Principal tells of choice between special-needs children or a fast climb up the rankings ladder.
No room at high-performing schools in Dubai for special needs pupils
DUBAI // Pupils with learning difficulties are being rejected by schools as part of efforts to stay at the top of league tables.
Selective admission criteria means many students with special needs cannot get places.
Many high-performing schools do not follow inclusion policies, setting entry-level assessments that exclude children with learning difficulties from mainstream education, according to officials at the Knowledge and Human Development Authority (KHDA), Dubai's private school regulator.
Jameela Al Muhairi, chief of the Dubai School Inspection Bureau (DSIB) - the evaluation arm of KHDA that ranks schools as Outstanding, Good, Acceptable and Unsatisfactory every year - admitted that schools doing well may not necessarily be accepting children of all abilities.
"At present, though special-needs support is part of our guidelines, its provision does not effect the grade a school receives in inspections," Ms Al Muhairi said this week, after the announcement of this year's results.
"Many Good and Outstanding schools that follow a selection process are ignoring children with special needs."
The problem is more pronounced in higher grades, where pupils take international examinations that directly affect a school's progress and position on league tables.
The problem was first raised by KHDA in 2011 when it began to push schools to include children with special needs.
"Many parents continue to experience significant difficulties finding a place for their child in an appropriate school," said inspectors that year. "Most private schools claim to be inclusive, and state that places are offered to students when the child's individual needs can be met.
"However, most parents are unable to find places in high-performing schools, particularly if their child's needs are complex or behavioural."
Not much has changed since then. Inspectors still highlight the pitfalls of a selection process that has parents moving between schools and paying expensive assessment fees only to end up being rejected.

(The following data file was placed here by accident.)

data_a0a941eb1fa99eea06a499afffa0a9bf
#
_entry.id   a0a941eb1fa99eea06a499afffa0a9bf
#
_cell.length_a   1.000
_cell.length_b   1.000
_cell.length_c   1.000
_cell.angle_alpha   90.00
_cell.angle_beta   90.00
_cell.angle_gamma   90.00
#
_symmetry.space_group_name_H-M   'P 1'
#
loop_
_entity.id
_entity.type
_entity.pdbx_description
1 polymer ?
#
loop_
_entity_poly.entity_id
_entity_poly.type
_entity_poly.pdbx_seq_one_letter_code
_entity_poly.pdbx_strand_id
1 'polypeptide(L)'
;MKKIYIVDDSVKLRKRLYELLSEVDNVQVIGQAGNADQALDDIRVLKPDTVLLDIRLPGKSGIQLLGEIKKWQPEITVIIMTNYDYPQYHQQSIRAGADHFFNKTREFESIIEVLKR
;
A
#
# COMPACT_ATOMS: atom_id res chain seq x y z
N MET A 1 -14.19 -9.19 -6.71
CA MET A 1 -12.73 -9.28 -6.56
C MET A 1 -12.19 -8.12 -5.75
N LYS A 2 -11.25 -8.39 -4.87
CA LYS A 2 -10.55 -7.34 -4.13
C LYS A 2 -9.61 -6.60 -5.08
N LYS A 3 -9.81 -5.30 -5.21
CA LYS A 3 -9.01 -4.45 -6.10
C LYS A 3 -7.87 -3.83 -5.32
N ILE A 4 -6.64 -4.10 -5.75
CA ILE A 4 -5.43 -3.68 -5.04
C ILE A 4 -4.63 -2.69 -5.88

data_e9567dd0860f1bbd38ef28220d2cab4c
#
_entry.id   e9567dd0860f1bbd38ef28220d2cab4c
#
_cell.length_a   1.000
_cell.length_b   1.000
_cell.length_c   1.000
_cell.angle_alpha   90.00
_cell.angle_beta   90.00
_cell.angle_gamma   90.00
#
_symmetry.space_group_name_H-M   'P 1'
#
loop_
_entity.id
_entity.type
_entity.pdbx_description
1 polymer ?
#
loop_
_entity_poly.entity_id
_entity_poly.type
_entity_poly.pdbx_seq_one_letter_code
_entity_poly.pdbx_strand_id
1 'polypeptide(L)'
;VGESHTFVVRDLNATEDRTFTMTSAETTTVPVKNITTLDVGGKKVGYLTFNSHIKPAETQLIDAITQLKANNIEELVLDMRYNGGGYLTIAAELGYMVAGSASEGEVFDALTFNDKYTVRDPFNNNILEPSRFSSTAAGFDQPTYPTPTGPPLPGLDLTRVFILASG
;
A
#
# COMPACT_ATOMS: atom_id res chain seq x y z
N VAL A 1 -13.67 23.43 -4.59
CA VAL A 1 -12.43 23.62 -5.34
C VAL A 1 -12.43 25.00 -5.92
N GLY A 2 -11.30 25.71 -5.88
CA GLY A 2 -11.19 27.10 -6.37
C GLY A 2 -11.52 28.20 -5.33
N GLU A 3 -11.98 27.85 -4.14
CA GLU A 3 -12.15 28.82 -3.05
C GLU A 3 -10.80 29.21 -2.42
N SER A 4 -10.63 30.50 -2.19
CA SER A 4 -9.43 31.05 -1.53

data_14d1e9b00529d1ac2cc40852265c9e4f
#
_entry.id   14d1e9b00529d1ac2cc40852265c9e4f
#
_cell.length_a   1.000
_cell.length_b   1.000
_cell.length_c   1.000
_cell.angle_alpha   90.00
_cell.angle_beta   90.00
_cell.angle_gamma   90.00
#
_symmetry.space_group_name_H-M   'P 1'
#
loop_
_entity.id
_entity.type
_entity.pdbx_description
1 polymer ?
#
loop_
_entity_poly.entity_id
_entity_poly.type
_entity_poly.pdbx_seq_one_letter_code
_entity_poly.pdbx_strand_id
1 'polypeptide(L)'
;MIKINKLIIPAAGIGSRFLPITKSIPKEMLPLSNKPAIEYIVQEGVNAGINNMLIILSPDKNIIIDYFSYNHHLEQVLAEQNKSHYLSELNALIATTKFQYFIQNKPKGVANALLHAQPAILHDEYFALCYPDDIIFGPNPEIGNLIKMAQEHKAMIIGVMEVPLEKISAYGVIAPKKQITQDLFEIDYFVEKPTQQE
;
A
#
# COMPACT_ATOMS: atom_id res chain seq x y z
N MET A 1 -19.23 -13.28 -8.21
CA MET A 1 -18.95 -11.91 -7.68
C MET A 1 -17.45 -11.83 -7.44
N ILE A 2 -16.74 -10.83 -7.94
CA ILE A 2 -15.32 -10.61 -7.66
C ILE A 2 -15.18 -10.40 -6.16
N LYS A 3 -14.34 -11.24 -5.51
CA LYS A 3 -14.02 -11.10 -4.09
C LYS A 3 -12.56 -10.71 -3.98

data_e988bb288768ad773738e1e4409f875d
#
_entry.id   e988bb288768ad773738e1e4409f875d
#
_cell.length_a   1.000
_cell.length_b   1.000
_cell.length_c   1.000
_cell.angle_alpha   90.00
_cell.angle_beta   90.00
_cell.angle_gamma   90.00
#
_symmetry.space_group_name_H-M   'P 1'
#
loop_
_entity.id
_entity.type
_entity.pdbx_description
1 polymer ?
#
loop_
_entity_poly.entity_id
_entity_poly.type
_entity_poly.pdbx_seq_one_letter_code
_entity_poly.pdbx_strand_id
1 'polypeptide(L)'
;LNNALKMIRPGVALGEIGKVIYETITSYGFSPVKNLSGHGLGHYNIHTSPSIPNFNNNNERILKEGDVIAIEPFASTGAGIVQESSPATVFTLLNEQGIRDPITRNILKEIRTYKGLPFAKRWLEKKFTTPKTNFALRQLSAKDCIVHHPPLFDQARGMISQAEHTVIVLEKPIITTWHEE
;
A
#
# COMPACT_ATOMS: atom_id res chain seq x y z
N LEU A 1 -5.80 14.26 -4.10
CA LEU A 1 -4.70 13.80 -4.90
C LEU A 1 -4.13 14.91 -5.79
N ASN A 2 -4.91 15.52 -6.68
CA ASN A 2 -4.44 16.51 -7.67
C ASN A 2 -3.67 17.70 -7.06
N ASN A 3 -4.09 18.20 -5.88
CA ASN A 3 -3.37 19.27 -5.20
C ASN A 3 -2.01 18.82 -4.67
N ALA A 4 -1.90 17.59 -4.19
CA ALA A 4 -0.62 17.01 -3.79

One mother, whose child has Down syndrome and attends a British curriculum primary school, said she expected it to be difficult to find her daughter a secondary-school place.
"I was very lucky that I got her into Jumeirah Primary School," she said. "The school has an outstanding special-needs support team.
"But once she is done with primary, I know it will be a struggle to find a secondary school in Dubai. Most of the really good schools only admit children who receive A+."
Fatima Belrehif, acting director of DSIB, said the organisation made recommendations during inspections. "Even if the school has received an overall good rank, the component in which they falter is mentioned in their report," she said.
According to Ms Al Muhairi, several schools visited said they did not have any child with learning difficulties, proving there was no process in place to identify those with special needs.
Several countries insist on the inclusion of children with special needs and place quotas that have to be followed by schools.
In Australia, specific disability standards for education state that all pupils have an equal right to enrolment. In Finland, pupils are given individualised plans, and a quota is enforced on private schools in some states in the US.
The Ministry of Education in the UAE has guidelines that prevent schools from discriminating but they have not been fully enforced.
Dubai English Speaking College (Desc), rated Outstanding this year, said it did not admit children based on assessment scores alone.
"We have a comprehensive intake of students from our sister school, Dubai English Speaking School," said Andrew Gibbs, the head teacher. "Selection, however, is necessary simply because the demand for places exceeds supply."
Desc is among a handful of schools praised for their inclusive admission policies.
At Dubai College, also rated Outstanding, inspectors noted that pupils with special needs were admitted provided they could show potential to progress within a selective school system.
A principal teacher of a British curriculum school that was rated Acceptable but was found to have a good support programme said it was a toss-up between catering for children with special needs or a fast climb up the rankings ladder.
"If I increase the number of children with special needs in each class, the overall progress measured will come down," said the principal, who did not wish to be named.
Carolina Tovar, executive director at Child Early Intervention Medical Centre in Dubai, which helps integrate pupils with learning and behavioural difficulties, said schools had to make more effort and investment to address the problem.
"What happens after primary?" she asked. "It gets a lot harder to teach children with special needs in high school but schools must work towards it."
She said forcing schools to accept pupils without giving them support or training would be detrimental for children. "We need to prepare teachers, who always see a special learner as more work. That is a negative reaction, and a lazy approach to teaching," she said.
Ms Tovar said more subjects and vocational-based programmes should be introduced so that every child had a chance to get qualifications. "We need schools to take ownership of the project and be made accountable for it."